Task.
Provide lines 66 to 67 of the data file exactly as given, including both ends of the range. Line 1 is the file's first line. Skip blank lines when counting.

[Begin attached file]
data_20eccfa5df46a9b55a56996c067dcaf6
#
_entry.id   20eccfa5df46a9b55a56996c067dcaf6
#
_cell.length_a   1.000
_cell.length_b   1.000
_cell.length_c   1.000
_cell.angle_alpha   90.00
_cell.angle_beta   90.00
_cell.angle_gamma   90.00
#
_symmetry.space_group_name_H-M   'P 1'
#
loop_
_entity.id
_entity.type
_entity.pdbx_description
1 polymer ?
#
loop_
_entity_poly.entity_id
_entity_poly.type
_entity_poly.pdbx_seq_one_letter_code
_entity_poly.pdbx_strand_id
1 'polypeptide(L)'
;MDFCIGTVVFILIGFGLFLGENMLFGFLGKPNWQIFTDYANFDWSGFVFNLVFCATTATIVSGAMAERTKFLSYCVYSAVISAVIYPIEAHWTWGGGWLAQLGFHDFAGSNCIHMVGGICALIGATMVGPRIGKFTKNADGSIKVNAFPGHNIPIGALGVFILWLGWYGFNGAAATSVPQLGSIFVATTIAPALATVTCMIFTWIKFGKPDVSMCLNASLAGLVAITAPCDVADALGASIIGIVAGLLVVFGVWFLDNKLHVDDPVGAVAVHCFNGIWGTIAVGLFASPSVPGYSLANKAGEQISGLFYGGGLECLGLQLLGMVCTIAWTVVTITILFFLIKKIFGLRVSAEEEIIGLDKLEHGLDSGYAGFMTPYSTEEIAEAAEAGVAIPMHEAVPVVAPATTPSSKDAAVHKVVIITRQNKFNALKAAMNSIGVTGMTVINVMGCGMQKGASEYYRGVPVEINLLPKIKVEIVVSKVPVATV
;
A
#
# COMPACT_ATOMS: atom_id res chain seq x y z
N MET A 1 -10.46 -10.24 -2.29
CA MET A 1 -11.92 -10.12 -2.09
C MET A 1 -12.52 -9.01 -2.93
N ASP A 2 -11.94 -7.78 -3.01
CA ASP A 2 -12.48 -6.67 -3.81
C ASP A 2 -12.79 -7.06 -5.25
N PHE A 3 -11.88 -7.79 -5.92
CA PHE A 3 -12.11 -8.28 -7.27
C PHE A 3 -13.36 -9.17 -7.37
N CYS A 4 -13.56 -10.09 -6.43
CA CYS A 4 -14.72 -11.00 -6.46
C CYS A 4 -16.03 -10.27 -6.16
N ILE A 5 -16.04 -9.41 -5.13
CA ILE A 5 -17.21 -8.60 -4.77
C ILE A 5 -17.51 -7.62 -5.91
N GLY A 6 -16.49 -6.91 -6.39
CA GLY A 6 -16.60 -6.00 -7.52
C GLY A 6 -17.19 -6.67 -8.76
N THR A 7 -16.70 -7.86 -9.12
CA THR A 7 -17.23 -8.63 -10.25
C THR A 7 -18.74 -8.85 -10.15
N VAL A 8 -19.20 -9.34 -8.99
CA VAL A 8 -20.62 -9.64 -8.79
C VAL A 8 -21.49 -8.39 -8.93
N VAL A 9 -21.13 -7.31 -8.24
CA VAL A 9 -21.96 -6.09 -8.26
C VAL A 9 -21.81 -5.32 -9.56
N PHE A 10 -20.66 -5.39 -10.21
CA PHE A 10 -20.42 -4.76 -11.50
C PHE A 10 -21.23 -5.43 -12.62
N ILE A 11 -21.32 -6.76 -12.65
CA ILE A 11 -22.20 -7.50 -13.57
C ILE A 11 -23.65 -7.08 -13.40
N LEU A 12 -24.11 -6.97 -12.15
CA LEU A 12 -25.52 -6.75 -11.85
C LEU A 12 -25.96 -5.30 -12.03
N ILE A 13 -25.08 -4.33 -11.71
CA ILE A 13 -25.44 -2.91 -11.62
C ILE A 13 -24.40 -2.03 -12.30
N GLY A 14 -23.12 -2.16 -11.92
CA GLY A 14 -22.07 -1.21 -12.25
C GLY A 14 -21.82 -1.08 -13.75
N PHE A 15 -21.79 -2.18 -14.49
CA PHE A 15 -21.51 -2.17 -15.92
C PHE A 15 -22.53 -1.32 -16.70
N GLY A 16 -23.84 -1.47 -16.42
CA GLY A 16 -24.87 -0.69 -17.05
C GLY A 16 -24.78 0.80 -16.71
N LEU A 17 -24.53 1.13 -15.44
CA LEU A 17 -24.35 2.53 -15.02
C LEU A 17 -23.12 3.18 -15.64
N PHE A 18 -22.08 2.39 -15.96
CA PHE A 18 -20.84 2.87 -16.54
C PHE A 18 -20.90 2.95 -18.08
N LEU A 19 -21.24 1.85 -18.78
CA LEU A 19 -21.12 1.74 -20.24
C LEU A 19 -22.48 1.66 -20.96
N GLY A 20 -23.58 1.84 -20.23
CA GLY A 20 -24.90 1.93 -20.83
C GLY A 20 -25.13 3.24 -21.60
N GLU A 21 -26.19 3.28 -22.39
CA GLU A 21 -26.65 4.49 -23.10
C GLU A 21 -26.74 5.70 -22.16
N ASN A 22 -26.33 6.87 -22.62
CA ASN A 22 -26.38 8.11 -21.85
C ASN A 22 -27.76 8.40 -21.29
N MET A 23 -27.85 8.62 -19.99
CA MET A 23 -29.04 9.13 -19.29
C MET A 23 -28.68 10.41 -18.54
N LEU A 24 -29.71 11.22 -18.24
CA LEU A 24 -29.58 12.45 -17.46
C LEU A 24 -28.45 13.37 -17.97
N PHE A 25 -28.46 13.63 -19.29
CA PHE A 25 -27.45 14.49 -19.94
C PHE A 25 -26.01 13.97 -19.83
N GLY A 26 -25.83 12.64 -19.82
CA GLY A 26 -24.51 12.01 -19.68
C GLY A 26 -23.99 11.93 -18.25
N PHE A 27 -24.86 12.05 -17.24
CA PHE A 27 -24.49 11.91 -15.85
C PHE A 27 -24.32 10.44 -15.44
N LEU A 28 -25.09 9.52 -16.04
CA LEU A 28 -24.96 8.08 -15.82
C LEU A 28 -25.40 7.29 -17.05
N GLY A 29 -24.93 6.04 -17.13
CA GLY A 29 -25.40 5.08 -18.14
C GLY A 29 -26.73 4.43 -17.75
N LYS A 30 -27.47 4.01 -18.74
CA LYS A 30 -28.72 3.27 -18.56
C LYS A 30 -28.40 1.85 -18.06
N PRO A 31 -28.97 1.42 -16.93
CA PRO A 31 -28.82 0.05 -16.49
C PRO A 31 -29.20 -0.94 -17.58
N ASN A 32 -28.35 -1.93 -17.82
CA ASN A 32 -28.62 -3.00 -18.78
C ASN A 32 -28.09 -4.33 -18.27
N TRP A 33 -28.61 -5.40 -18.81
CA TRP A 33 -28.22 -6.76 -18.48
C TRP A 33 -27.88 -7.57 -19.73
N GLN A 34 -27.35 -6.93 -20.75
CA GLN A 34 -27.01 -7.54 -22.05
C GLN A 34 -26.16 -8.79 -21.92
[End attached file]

C LEU A 12 -25.96 -5.30 -12.03
N ILE A 13 -25.08 -4.33 -11.71